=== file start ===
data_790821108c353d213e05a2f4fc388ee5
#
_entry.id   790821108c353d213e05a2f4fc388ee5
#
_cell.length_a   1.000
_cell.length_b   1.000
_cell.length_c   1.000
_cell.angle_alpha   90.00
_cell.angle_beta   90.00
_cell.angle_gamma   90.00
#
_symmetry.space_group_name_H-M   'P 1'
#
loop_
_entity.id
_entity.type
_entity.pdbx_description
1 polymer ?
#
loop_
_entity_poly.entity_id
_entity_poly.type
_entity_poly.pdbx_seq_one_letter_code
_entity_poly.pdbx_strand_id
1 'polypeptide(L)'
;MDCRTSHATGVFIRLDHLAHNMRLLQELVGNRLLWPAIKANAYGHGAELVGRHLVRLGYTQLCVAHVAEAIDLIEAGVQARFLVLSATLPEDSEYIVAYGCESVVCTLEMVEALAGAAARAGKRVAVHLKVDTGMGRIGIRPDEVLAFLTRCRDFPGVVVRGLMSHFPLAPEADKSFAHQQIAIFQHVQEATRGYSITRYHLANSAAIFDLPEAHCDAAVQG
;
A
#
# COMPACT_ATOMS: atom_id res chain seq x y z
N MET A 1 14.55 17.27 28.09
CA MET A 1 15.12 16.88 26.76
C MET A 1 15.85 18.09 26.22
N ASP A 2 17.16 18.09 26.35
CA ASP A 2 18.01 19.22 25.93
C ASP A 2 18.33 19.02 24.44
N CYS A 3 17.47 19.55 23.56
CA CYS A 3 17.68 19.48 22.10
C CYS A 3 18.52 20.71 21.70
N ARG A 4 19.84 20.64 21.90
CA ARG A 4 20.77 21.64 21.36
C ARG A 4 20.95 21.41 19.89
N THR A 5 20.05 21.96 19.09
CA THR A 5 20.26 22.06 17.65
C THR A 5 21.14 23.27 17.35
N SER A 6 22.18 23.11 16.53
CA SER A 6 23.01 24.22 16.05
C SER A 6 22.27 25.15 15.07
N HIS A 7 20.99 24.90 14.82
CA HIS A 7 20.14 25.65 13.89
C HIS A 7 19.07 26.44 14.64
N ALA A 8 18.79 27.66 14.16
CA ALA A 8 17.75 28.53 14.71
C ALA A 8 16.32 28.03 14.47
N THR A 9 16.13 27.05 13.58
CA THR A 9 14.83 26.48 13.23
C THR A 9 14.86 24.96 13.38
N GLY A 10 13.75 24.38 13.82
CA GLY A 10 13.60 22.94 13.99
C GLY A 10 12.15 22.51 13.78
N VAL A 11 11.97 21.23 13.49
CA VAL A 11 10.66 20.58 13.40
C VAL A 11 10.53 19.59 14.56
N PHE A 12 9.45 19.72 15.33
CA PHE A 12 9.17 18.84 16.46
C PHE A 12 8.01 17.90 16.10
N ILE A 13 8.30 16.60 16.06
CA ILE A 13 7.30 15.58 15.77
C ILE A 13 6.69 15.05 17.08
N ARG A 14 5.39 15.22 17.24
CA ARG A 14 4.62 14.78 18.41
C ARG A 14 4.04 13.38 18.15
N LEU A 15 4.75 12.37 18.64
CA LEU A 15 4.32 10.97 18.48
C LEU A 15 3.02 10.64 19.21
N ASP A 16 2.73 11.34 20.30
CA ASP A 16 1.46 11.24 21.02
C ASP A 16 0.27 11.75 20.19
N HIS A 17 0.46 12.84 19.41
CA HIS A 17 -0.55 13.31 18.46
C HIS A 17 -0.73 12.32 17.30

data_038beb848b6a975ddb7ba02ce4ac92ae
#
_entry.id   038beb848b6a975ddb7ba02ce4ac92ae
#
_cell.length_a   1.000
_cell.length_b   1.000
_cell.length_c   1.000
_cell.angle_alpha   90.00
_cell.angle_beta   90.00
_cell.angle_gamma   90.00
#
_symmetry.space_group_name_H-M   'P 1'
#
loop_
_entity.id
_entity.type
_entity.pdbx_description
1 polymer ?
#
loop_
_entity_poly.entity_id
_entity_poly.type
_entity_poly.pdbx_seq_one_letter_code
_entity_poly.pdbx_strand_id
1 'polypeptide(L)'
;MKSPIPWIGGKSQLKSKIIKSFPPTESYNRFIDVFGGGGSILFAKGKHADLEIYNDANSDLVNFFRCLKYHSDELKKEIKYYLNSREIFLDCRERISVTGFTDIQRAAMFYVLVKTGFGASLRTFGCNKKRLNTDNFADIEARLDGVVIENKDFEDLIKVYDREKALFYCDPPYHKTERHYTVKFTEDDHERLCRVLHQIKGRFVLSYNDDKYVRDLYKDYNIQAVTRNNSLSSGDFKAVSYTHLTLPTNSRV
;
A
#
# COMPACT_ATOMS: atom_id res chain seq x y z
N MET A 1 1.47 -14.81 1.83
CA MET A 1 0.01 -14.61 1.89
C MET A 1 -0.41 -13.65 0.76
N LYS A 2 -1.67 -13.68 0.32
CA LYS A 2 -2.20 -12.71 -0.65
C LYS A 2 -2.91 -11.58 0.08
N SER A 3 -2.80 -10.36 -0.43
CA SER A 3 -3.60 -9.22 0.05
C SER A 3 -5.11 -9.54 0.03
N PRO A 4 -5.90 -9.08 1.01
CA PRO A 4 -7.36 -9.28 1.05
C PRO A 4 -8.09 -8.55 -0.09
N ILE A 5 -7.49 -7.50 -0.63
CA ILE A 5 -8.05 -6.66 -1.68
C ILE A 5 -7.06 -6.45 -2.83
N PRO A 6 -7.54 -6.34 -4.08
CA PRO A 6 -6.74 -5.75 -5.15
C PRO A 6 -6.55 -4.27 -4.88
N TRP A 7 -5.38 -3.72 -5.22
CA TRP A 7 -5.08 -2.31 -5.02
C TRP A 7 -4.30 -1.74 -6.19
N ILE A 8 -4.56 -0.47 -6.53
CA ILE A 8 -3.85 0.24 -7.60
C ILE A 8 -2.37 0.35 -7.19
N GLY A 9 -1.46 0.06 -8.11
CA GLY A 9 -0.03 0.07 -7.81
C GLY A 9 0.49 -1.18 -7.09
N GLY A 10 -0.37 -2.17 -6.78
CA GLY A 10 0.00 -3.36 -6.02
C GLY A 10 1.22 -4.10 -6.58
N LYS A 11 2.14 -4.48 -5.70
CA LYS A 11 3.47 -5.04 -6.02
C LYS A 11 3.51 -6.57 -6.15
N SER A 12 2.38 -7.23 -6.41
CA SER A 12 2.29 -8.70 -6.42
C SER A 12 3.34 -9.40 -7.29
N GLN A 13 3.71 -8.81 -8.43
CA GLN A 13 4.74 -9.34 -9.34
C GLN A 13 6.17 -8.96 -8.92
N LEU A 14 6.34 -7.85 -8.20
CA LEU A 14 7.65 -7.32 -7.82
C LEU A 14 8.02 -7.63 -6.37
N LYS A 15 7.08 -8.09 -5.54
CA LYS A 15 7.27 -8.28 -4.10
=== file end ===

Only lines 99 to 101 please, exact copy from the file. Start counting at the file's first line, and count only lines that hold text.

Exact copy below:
1 polymer ?
#
loop_